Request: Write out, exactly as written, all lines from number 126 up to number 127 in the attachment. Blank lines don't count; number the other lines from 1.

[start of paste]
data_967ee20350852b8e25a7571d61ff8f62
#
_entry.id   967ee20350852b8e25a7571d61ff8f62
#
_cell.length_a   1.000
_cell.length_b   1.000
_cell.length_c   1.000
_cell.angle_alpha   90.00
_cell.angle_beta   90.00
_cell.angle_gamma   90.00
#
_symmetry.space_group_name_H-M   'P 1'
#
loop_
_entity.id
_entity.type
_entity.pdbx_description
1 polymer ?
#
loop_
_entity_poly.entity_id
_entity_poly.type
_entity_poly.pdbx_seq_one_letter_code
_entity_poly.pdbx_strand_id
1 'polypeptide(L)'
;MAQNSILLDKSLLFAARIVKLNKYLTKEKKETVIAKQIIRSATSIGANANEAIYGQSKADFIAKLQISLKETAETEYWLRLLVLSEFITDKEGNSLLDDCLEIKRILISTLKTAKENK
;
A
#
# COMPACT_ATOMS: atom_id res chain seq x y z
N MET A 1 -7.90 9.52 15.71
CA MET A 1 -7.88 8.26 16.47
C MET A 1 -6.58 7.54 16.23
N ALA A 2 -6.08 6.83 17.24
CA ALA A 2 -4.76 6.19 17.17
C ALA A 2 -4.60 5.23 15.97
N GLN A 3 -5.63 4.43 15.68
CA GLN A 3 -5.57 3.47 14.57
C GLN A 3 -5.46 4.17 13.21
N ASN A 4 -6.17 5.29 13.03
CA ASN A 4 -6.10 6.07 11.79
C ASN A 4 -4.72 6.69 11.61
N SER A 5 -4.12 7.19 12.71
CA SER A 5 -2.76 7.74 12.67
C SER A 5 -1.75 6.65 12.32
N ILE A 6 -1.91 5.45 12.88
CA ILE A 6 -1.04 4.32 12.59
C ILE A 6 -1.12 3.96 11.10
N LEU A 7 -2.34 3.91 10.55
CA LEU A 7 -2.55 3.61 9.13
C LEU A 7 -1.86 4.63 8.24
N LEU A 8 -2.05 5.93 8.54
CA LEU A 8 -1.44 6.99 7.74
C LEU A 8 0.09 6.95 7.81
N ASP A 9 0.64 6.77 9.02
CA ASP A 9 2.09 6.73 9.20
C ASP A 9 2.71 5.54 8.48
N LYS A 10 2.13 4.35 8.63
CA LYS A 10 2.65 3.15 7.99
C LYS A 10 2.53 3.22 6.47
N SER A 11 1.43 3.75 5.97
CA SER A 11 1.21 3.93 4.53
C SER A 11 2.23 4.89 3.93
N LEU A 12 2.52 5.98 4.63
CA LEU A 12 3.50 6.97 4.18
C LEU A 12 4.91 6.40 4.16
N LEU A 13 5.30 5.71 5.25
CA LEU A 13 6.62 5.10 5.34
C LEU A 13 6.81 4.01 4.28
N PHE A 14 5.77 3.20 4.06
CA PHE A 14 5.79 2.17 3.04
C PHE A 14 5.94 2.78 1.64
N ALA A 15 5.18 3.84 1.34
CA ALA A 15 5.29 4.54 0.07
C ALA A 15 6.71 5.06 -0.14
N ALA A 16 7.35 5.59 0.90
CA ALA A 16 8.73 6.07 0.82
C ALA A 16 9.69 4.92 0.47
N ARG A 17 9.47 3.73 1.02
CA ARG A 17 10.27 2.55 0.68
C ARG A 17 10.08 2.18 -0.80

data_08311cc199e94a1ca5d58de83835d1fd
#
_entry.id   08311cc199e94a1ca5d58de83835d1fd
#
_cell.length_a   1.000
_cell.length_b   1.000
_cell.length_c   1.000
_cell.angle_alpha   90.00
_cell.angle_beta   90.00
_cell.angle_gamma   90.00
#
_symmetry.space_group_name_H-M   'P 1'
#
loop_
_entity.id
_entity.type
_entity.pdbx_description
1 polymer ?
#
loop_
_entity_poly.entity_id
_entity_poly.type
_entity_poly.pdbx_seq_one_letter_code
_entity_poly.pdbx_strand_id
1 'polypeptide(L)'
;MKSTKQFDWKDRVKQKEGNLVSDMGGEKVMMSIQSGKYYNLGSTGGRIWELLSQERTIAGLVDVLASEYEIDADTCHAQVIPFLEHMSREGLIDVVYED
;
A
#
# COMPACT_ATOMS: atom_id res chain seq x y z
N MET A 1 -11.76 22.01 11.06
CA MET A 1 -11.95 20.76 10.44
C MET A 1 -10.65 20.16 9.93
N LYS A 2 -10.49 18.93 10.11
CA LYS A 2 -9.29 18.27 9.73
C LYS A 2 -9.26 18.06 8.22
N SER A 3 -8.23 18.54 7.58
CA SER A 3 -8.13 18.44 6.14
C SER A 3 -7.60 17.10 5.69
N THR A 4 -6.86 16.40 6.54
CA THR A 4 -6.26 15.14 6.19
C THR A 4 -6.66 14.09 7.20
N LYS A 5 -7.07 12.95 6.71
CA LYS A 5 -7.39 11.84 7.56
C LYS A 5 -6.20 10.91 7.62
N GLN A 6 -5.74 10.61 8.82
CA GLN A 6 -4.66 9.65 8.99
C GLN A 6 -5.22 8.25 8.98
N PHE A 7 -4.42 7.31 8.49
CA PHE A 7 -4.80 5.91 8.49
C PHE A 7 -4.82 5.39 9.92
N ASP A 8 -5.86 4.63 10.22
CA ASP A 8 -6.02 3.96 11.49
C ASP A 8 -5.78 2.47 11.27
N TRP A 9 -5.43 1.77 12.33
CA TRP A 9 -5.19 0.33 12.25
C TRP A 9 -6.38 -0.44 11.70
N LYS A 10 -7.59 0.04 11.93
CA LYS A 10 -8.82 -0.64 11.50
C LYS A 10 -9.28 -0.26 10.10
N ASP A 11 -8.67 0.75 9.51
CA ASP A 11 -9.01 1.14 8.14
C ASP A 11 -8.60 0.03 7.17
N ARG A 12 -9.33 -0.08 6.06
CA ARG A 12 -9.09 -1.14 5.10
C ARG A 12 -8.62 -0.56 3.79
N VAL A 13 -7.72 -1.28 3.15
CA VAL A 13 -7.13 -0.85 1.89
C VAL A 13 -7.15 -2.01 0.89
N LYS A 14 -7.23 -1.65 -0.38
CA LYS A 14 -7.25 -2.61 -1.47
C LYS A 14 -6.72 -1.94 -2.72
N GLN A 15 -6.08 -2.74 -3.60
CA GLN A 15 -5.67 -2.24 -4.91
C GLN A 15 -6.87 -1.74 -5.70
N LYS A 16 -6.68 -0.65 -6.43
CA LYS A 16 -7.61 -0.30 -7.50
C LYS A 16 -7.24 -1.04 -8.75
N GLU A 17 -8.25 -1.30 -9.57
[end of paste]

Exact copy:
C LYS A 5 -6.20 10.91 7.62
N GLN A 6 -5.74 10.61 8.82